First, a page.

By Dr. Izyan Munirah Mohd Zaideen, senior lecturer at Faculty of Maritime Studies, Universiti Malaysia Terengganu; and Captain Mohd Faizal Ramli, EHS Marine Specialist in oil and gas sector.
Every year on June 25, the International Day of the Seafarer is celebrated around the world under the auspices of the International Maritime Organization (IMO) in order to highlight the vital contribution that seafarers make to the world’s trade and economy.
Since its inception in 2011, the International Day of the Seafarer has provided a wonderful platform to raise awareness of the vital role that seafarers undertake and to educate the public about the significance of seafarers, who keep the world’s commodities moving behind the scenes. Many seafarers around the world view the commemoration as a success for breaking the veil of secrecy and highlighting the unsung heroes of the sea.
As the maritime industry strives to make shipping more environmentally friendly and sustainable, seafarers play an increasingly crucial role in protecting the health of our oceans and world.
For 2023, the celebration will look at seafarers’ contribution to protecting the marine environment, in line with the World Maritime theme which marked the 50 years of celebration International Convention for the Prevention of Pollution from Ships (MARPOL).
The 2023 celebration theme will allow us to honor the significant cultural heritage of ensuring sustainable marine environmental protection while emphasizing the dedication of all engaged parties as we work together to build a better future.
As one of the primary pillars of international maritime law, MARPOL is the instrument in the IMO international convention in preventing marine pollution with regard to the operational and accidental cause.
Since the adoption of MARPOL in 1973, the shipping industry has transcended from a very basic standard into a comprehensive set of governing policies and regulation in environmental preservation.
Seafarers’ contribution to protecting the marine environment is undeniable as they involved first hand with MARPOL implementation that is important in pollution prevention. The MARPOL implementation has received the seafarers’ unwavering support over the course of the years.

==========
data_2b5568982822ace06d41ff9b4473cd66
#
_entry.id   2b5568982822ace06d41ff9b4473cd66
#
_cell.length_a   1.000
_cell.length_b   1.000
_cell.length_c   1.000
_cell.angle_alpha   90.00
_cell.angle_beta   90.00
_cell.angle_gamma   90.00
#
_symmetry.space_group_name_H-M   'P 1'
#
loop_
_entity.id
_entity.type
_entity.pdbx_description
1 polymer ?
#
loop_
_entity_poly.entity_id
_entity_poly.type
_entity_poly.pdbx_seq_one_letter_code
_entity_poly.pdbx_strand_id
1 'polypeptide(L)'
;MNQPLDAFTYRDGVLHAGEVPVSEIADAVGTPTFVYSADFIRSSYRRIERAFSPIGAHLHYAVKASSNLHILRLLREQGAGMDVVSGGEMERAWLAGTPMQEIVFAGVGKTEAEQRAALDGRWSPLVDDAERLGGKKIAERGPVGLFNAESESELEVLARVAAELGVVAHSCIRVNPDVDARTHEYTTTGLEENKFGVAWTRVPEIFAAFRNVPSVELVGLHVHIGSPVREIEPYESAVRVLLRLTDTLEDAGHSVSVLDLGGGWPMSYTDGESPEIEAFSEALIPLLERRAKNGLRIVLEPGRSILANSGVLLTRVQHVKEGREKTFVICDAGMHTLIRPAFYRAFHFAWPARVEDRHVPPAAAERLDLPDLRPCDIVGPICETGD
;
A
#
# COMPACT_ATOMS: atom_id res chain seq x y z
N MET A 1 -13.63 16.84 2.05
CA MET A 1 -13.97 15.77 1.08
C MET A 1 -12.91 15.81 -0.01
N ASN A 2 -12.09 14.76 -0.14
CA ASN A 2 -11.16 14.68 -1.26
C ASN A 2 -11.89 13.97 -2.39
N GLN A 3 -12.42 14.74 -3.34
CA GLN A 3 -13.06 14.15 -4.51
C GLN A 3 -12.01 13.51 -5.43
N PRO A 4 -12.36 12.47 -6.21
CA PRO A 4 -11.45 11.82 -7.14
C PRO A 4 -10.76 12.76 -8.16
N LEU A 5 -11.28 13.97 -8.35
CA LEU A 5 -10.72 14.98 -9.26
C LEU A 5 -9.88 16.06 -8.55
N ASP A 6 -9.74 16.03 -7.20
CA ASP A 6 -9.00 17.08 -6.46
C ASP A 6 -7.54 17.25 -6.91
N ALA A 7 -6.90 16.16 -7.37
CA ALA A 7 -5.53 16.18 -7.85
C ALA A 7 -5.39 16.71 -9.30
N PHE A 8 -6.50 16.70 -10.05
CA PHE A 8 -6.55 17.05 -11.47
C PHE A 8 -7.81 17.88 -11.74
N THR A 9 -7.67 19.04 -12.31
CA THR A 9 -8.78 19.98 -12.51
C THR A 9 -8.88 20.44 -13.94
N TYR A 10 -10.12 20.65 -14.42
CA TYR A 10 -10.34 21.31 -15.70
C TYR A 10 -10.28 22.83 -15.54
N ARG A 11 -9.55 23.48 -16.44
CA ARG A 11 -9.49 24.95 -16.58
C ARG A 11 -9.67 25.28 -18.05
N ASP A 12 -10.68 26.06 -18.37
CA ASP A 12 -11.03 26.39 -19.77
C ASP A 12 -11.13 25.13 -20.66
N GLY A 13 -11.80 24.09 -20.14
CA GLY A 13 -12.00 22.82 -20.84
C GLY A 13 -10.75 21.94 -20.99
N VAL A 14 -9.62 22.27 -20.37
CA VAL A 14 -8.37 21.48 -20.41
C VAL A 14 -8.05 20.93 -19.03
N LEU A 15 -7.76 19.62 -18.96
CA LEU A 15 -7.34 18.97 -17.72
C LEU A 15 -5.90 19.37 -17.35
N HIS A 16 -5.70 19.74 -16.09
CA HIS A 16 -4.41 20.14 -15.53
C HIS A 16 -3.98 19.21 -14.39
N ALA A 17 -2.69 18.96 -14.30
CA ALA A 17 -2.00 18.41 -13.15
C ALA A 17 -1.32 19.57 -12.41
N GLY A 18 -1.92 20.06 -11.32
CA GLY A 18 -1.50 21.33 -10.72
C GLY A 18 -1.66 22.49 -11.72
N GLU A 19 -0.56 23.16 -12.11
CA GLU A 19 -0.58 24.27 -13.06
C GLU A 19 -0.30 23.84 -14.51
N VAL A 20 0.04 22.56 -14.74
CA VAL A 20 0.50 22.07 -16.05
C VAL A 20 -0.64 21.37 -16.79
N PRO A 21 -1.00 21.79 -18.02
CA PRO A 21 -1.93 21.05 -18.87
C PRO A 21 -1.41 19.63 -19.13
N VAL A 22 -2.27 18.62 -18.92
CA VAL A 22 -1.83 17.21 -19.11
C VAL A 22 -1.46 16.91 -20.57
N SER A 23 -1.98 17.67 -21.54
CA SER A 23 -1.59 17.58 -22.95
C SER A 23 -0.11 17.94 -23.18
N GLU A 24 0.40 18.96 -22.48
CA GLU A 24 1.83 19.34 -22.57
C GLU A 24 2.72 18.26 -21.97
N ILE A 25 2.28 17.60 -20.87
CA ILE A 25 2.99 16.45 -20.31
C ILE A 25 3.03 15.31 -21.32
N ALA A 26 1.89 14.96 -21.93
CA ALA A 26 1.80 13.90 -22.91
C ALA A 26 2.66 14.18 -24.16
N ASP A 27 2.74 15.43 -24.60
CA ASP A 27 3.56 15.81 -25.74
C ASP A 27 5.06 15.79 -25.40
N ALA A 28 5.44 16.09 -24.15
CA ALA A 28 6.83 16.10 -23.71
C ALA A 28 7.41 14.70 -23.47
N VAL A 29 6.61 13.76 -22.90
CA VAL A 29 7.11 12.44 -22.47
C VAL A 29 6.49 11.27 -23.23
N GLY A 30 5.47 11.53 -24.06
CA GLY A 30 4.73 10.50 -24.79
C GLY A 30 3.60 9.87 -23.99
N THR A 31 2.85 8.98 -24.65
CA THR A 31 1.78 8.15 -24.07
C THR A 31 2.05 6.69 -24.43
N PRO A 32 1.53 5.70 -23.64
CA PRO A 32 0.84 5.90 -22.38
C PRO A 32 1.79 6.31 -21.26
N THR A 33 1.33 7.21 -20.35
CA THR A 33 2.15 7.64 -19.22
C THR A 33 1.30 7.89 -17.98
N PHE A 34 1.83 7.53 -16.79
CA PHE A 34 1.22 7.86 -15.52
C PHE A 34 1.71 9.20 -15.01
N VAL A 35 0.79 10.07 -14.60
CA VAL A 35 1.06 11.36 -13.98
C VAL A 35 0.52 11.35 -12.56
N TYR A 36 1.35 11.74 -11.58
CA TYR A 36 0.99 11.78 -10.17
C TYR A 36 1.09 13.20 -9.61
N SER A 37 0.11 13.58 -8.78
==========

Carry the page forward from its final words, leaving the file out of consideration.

Current MARPOL phases have evolved, and linked to the 2030 Agenda of the UN Sustainable Development Goals. Protecting the marine environment requires shared action, especially to tackle other issues including protecting biodiversity, biofouling, transfer of invasive species, and plastic and noise pollution.
The competence of seafarers is the most critical factor in the safe and efficient operation of ships and has a direct impact on the safety of life at sea and the protection of the marine environment.
The success of maritime activities is also depending on the talents, contributions, and sacrifices of seafarers. They spend a great deal of time at sea, playing a crucial part when it comes to protecting the marine environment.
Seafarers’ engagements are crucial to achieving a just transition to a zero-carbon future as the shipping industry steps up its support of global efforts to address climate change by moving towards decarbonization.
Seafarers deserve to work for organizations that are concerned about their safety and the marine environment in which they operate. They require the necessary resources to apply international standards, and in an already stressful work environment, they require our assistance and support. This is significant because the maritime sector relies on seafarers for growth and is the country’s economic and commercial backbone.
On this day, let us honor the courageous women and men, from master to deck hand, from sandy coastlines to the deepest ocean blue, from every part of the globe, who enable the maritime sector to support our global economy and create greater progress for all.
We wish all fellow seafarers a Happy seafarers’ Day. We cannot thank you enough for your enormous contribution. Your efforts and commitment have enabled international trade and the global economy’s throughput to be sustained and operated indefinitely.
Thank you very much, seafarers.
Photo credit: iStock/ Denys Yelmanov